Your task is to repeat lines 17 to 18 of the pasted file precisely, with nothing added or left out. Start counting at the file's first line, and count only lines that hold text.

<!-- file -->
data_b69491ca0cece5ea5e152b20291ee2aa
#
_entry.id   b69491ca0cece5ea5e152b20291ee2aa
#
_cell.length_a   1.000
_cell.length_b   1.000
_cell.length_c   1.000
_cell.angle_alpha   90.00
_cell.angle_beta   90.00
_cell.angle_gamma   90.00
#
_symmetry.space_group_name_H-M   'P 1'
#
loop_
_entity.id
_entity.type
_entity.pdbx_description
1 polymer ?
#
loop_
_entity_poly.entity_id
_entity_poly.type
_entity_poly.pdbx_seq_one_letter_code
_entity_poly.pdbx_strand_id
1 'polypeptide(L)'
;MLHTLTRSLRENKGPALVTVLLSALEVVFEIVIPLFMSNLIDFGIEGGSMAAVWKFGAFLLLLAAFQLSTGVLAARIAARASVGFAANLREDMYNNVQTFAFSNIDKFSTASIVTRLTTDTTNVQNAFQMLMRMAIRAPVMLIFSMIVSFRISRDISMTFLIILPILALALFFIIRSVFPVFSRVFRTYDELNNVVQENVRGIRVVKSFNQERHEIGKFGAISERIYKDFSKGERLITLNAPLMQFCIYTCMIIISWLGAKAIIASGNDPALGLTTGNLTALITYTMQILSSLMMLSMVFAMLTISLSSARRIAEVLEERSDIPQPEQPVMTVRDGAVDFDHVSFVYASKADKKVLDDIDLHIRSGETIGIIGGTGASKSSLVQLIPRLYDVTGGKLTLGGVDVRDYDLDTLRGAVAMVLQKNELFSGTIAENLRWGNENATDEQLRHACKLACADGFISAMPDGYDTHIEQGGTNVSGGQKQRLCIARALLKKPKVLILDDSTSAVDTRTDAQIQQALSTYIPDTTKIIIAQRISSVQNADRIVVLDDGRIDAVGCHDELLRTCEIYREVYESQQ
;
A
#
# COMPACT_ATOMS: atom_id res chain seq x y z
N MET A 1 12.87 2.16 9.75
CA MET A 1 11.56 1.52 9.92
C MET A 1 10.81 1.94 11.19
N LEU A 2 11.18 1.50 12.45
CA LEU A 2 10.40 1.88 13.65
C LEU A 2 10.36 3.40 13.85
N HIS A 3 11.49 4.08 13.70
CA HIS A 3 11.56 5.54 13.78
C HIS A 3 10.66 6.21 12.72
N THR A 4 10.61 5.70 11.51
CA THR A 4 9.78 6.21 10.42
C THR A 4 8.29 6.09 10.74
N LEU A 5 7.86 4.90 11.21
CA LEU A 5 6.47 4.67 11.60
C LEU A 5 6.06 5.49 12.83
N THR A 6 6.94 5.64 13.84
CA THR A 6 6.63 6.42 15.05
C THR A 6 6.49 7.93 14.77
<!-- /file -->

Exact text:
_entity.pdbx_description
1 polymer ?